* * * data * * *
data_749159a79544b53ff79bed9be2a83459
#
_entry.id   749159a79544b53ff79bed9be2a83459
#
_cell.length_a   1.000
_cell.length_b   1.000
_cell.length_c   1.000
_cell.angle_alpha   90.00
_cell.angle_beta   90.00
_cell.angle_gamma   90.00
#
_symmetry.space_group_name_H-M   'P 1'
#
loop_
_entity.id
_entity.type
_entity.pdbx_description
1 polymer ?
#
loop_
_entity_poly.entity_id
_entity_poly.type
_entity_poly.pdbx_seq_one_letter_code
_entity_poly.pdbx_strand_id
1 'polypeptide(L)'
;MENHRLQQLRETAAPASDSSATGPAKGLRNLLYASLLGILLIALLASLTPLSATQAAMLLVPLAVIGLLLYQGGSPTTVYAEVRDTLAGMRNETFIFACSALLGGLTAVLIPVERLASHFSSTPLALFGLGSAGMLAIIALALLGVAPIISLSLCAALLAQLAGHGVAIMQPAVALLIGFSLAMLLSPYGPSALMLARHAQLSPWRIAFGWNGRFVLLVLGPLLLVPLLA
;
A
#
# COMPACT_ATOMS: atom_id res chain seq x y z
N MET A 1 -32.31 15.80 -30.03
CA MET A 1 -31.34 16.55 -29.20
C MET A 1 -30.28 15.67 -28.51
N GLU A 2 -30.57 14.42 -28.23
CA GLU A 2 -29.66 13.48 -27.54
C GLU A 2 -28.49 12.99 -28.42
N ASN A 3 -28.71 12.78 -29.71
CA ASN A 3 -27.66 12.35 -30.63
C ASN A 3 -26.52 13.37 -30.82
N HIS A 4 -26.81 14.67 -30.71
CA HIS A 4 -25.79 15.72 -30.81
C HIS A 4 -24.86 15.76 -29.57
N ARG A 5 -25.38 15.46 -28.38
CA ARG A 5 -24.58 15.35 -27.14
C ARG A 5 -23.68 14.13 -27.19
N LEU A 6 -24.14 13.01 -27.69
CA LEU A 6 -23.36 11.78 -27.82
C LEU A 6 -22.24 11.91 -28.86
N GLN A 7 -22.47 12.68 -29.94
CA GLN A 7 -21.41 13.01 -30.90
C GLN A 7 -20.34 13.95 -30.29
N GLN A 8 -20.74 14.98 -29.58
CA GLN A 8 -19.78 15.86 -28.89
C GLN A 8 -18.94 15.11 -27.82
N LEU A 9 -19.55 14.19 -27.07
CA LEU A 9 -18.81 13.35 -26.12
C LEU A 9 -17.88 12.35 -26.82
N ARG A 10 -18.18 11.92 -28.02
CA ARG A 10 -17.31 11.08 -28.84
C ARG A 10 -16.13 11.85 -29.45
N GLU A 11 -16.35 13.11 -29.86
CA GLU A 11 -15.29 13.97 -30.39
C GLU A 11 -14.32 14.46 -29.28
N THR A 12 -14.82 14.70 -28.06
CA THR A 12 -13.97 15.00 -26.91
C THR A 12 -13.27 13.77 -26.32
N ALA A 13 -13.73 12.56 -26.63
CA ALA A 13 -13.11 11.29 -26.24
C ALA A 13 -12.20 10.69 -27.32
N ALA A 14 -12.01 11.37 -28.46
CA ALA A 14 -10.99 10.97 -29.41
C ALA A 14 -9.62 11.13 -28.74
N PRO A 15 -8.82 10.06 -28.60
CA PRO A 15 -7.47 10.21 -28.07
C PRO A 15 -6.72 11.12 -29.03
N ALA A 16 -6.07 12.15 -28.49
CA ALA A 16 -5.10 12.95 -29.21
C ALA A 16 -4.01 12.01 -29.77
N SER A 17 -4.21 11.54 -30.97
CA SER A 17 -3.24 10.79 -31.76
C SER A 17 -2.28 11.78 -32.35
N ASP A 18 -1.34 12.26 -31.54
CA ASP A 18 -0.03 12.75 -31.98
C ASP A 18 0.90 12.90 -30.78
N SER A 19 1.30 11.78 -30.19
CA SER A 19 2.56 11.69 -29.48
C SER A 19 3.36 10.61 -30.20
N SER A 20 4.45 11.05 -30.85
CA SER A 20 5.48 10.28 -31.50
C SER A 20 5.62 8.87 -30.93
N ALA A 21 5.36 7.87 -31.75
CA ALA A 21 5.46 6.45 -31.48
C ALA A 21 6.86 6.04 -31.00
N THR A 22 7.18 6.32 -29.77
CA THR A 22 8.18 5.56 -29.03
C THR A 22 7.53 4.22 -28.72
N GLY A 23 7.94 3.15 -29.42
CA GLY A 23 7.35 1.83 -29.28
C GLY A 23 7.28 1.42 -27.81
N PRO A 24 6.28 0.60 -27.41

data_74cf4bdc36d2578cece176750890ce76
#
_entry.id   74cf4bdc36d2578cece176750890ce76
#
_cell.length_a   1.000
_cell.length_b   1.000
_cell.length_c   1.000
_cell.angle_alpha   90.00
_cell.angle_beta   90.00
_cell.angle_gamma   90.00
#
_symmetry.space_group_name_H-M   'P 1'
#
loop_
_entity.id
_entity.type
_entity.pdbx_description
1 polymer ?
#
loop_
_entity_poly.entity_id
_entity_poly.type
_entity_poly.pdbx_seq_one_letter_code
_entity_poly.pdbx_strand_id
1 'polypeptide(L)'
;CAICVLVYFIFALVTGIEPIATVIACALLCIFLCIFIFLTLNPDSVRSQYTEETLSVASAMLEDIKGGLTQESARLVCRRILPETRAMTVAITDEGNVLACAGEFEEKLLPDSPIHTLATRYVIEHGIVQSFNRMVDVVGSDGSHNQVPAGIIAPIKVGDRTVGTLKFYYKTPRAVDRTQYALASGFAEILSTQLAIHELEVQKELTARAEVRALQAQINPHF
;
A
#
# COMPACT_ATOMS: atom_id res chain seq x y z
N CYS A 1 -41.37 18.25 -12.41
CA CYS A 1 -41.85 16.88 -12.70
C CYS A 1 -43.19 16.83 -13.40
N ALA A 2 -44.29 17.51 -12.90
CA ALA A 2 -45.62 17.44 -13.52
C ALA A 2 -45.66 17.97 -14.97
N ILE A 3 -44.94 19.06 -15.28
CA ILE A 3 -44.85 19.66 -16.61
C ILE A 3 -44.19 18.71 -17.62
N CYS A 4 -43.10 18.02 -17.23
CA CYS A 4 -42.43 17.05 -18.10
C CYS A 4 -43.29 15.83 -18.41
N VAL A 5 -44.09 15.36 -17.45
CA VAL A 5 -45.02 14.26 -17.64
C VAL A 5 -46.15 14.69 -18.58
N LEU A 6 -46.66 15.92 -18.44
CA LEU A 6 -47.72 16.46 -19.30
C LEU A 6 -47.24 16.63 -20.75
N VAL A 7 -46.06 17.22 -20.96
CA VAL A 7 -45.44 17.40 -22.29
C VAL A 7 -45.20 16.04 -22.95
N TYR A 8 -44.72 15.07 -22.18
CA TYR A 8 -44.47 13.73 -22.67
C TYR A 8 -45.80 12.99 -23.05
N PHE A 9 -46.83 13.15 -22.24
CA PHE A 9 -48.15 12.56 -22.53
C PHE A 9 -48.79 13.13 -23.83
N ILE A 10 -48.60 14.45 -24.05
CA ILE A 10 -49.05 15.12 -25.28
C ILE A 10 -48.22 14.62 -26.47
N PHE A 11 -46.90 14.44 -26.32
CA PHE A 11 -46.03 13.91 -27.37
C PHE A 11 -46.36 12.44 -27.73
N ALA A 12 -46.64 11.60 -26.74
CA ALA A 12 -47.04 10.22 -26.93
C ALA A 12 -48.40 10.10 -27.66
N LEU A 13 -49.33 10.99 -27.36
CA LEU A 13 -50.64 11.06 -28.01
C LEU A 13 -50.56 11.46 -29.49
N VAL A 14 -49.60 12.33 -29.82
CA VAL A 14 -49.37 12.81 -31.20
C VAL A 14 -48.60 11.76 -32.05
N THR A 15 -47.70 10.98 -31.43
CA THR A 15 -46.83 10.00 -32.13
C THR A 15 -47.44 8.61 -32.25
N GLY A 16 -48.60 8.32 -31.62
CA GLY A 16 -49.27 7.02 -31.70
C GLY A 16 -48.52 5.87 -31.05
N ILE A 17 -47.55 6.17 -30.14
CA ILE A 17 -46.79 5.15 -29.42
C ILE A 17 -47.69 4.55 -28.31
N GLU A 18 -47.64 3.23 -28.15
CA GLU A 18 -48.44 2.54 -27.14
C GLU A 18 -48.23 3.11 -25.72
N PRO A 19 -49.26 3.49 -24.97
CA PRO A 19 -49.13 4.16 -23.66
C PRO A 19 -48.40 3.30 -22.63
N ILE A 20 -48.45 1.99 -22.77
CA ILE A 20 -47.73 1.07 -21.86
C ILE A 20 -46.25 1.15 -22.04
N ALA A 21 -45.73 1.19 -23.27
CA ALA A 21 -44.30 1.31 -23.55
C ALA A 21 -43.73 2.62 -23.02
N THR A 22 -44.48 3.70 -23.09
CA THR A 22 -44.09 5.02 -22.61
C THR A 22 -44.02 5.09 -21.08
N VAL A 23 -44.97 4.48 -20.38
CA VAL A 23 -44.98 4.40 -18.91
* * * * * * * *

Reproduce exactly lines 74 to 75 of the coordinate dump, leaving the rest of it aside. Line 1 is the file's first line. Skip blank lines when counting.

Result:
CA PRO A 15 -7.47 10.21 -28.07
C PRO A 15 -6.72 11.12 -29.03